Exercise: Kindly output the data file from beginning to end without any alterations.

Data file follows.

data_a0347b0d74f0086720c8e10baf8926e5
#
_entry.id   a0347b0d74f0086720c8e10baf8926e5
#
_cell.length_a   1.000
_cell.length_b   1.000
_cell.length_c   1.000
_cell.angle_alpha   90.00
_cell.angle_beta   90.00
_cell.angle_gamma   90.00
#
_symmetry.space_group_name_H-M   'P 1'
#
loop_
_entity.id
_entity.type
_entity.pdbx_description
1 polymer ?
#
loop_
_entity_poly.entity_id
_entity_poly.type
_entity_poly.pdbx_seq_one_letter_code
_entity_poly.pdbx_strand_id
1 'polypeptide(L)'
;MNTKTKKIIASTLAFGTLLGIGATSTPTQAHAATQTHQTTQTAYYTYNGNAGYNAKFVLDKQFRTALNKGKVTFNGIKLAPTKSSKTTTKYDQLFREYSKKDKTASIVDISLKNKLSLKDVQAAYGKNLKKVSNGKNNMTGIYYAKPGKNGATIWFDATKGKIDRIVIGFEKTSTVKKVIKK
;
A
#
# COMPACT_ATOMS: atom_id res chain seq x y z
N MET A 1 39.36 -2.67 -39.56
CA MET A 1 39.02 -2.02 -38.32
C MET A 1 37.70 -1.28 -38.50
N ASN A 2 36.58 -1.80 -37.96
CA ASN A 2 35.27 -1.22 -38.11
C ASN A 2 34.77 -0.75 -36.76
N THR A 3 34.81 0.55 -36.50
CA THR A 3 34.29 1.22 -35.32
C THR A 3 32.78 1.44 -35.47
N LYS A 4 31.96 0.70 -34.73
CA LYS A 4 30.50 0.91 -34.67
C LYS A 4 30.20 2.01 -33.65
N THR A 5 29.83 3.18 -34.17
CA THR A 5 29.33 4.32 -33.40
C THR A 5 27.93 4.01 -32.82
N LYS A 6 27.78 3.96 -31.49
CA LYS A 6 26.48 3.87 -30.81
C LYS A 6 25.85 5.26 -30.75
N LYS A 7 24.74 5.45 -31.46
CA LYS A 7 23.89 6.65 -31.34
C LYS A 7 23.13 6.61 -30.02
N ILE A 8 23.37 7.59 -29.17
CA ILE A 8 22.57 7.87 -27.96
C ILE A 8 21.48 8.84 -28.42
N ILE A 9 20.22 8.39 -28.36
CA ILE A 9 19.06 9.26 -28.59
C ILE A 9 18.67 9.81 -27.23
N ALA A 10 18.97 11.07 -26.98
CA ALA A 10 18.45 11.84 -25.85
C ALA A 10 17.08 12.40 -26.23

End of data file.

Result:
data_a0347b0d74f0086720c8e10baf8926e5
#
_entry.id   a0347b0d74f0086720c8e10baf8926e5
#
_cell.length_a   1.000
_cell.length_b   1.000
_cell.length_c   1.000
_cell.angle_alpha   90.00
_cell.angle_beta   90.00
_cell.angle_gamma   90.00
#
_symmetry.space_group_name_H-M   'P 1'
#
loop_
_entity.id
_entity.type
_entity.pdbx_description
1 polymer ?
#
loop_
_entity_poly.entity_id
_entity_poly.type
_entity_poly.pdbx_seq_one_letter_code
_entity_poly.pdbx_strand_id
1 'polypeptide(L)'
;MNTKTKKIIASTLAFGTLLGIGATSTPTQAHAATQTHQTTQTAYYTYNGNAGYNAKFVLDKQFRTALNKGKVTFNGIKLAPTKSSKTTTKYDQLFREYSKKDKTASIVDISLKNKLSLKDVQAAYGKNLKKVSNGKNNMTGIYYAKPGKNGATIWFDATKGKIDRIVIGFEKTSTVKKVIKK
;
A
#
# COMPACT_ATOMS: atom_id res chain seq x y z
N MET A 1 39.36 -2.67 -39.56
CA MET A 1 39.02 -2.02 -38.32
C MET A 1 37.70 -1.28 -38.50
N ASN A 2 36.58 -1.80 -37.96
CA ASN A 2 35.27 -1.22 -38.11
C ASN A 2 34.77 -0.75 -36.76
N THR A 3 34.81 0.55 -36.50
CA THR A 3 34.29 1.22 -35.32
C THR A 3 32.78 1.44 -35.47
N LYS A 4 31.96 0.70 -34.73
CA LYS A 4 30.50 0.91 -34.67
C LYS A 4 30.20 2.01 -33.65
N THR A 5 29.83 3.18 -34.17
CA THR A 5 29.33 4.32 -33.40
C THR A 5 27.93 4.01 -32.82
N LYS A 6 27.78 3.96 -31.49
CA LYS A 6 26.48 3.87 -30.81
C LYS A 6 25.85 5.26 -30.75
N LYS A 7 24.74 5.45 -31.46
CA LYS A 7 23.89 6.65 -31.34
C LYS A 7 23.13 6.61 -30.02
N ILE A 8 23.37 7.59 -29.17
CA ILE A 8 22.57 7.87 -27.96
C ILE A 8 21.48 8.84 -28.42
N ILE A 9 20.22 8.39 -28.36
CA ILE A 9 19.06 9.26 -28.59
C ILE A 9 18.67 9.81 -27.23
N ALA A 10 18.97 11.07 -26.98
CA ALA A 10 18.45 11.84 -25.85
C ALA A 10 17.08 12.40 -26.23